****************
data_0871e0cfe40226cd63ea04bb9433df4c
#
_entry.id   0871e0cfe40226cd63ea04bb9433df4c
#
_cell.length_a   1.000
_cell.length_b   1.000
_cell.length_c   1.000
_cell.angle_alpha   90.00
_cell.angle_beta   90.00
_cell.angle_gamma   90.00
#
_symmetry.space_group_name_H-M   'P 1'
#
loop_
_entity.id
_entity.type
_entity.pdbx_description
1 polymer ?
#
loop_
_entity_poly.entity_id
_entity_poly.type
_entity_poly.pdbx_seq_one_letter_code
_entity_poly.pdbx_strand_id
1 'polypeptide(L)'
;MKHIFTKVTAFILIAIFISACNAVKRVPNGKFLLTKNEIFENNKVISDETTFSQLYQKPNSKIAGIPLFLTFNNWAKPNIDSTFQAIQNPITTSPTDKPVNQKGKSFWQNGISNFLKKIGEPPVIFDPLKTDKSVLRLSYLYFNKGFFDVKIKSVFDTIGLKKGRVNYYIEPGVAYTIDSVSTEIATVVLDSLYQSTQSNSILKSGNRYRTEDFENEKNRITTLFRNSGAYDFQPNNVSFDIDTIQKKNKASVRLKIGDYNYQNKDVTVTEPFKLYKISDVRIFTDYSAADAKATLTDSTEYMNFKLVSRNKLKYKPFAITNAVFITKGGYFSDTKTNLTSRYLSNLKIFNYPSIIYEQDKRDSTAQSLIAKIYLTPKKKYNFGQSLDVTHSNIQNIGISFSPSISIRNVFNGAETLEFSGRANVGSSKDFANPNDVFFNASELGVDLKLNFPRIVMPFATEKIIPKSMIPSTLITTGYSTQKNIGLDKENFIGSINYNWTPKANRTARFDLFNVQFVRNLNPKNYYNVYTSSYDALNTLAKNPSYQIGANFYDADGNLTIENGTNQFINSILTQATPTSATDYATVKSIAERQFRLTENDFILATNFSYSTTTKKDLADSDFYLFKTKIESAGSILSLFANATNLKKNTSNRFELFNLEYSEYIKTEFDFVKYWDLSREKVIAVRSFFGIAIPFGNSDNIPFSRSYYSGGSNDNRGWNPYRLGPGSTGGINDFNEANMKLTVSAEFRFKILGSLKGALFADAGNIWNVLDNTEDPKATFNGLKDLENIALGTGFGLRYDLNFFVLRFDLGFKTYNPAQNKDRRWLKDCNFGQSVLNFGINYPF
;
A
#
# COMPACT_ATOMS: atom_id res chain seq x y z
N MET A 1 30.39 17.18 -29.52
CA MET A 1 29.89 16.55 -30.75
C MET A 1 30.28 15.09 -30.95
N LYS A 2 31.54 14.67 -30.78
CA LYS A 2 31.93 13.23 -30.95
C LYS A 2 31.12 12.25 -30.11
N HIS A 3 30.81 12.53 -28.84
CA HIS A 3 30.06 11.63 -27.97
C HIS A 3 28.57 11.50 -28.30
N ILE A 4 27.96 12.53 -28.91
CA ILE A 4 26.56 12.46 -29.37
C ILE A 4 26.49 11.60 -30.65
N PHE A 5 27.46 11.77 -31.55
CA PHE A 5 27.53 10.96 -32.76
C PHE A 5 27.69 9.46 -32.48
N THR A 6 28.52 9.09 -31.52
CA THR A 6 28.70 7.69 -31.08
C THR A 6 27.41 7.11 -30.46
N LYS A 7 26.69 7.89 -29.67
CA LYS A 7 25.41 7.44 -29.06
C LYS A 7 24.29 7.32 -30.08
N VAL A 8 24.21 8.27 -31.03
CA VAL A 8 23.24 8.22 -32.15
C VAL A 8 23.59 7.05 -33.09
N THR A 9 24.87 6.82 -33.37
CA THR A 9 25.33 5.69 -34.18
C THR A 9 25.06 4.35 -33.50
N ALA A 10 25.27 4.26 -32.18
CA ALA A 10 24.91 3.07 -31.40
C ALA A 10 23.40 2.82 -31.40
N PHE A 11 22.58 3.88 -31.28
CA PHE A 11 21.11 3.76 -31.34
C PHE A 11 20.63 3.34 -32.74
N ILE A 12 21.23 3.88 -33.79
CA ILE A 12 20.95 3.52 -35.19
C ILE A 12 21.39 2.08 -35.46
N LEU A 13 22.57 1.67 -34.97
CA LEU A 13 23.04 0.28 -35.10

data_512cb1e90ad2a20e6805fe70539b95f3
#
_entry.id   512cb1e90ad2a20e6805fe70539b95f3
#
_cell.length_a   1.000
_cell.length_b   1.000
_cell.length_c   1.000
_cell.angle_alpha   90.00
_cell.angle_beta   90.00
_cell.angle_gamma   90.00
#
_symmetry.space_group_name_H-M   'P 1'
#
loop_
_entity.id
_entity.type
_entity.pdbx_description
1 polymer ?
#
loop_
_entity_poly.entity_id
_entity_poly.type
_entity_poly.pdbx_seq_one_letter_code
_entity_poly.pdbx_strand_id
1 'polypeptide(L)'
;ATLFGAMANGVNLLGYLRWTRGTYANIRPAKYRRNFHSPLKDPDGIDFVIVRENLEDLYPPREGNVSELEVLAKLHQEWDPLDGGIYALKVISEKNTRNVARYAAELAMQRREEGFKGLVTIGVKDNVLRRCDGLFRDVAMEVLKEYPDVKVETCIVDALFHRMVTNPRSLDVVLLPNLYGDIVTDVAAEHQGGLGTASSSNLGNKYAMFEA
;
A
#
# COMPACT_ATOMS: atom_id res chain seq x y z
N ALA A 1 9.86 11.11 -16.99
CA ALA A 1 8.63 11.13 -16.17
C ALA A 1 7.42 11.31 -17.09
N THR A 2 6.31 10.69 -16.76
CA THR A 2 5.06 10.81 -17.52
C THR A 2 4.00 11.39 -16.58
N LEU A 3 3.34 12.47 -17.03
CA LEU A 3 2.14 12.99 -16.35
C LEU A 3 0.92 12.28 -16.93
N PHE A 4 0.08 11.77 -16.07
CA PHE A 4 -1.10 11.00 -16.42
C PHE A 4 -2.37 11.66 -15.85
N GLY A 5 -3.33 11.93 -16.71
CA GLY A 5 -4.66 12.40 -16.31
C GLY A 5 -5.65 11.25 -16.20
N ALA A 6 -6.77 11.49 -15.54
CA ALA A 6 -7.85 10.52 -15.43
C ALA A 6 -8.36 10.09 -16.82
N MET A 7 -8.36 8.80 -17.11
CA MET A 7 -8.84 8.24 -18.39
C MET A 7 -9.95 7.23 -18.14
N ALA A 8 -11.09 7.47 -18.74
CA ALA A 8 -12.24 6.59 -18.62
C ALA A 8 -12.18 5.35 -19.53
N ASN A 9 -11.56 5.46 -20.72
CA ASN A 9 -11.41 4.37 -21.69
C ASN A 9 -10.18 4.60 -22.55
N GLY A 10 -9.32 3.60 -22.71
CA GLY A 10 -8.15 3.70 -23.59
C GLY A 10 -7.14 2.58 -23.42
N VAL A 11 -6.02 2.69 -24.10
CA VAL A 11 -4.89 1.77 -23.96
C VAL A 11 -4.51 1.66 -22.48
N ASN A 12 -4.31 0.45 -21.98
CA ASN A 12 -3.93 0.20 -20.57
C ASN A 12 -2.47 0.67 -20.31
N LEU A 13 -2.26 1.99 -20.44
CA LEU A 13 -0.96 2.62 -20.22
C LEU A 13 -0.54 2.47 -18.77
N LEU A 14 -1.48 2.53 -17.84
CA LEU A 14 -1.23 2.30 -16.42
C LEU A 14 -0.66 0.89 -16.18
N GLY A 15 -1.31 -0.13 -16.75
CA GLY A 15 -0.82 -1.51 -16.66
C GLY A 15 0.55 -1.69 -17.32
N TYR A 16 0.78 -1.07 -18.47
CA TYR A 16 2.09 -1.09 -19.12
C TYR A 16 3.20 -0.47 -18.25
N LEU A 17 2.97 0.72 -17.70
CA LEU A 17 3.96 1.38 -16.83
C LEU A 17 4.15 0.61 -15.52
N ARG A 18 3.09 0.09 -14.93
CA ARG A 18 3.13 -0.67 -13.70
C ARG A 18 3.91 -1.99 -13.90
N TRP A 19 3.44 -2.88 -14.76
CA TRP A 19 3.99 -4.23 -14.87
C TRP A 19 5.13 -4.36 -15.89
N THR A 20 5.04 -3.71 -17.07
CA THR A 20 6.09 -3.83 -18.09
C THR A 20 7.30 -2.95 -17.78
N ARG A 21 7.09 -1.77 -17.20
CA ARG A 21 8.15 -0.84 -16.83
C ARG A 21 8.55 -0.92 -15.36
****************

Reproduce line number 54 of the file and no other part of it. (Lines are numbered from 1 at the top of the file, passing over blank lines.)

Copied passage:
C VAL A 8 23.59 7.05 -33.09